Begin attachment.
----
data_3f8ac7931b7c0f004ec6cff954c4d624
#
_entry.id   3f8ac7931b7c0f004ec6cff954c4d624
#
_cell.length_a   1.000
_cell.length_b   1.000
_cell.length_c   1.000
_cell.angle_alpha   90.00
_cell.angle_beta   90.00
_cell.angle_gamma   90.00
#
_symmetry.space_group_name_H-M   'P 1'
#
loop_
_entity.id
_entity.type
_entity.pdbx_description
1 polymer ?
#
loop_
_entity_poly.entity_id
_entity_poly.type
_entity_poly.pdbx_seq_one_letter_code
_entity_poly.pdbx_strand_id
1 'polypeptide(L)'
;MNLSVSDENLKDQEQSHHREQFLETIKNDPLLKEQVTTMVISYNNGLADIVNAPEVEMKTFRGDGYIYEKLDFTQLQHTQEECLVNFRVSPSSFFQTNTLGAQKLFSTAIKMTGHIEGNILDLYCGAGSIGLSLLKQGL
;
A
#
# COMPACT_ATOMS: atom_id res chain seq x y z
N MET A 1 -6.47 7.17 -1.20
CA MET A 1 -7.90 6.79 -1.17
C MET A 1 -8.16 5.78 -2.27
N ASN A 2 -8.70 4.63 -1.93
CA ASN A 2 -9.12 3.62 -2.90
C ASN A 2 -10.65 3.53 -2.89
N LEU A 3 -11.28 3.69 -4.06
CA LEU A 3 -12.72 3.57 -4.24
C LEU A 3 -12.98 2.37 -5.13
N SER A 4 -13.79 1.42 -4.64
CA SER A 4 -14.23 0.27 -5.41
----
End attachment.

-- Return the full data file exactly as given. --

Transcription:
data_3f8ac7931b7c0f004ec6cff954c4d624
#
_entry.id   3f8ac7931b7c0f004ec6cff954c4d624
#
_cell.length_a   1.000
_cell.length_b   1.000
_cell.length_c   1.000
_cell.angle_alpha   90.00
_cell.angle_beta   90.00
_cell.angle_gamma   90.00
#
_symmetry.space_group_name_H-M   'P 1'
#
loop_
_entity.id
_entity.type
_entity.pdbx_description
1 polymer ?
#
loop_
_entity_poly.entity_id
_entity_poly.type
_entity_poly.pdbx_seq_one_letter_code
_entity_poly.pdbx_strand_id
1 'polypeptide(L)'
;MNLSVSDENLKDQEQSHHREQFLETIKNDPLLKEQVTTMVISYNNGLADIVNAPEVEMKTFRGDGYIYEKLDFTQLQHTQEECLVNFRVSPSSFFQTNTLGAQKLFSTAIKMTGHIEGNILDLYCGAGSIGLSLLKQGL
;
A
#
# COMPACT_ATOMS: atom_id res chain seq x y z
N MET A 1 -6.47 7.17 -1.20
CA MET A 1 -7.90 6.79 -1.17
C MET A 1 -8.16 5.78 -2.27
N ASN A 2 -8.70 4.63 -1.93
CA ASN A 2 -9.12 3.62 -2.90
C ASN A 2 -10.65 3.53 -2.89
N LEU A 3 -11.28 3.69 -4.06
CA LEU A 3 -12.72 3.57 -4.24
C LEU A 3 -12.98 2.37 -5.13
N SER A 4 -13.79 1.42 -4.64
CA SER A 4 -14.23 0.27 -5.41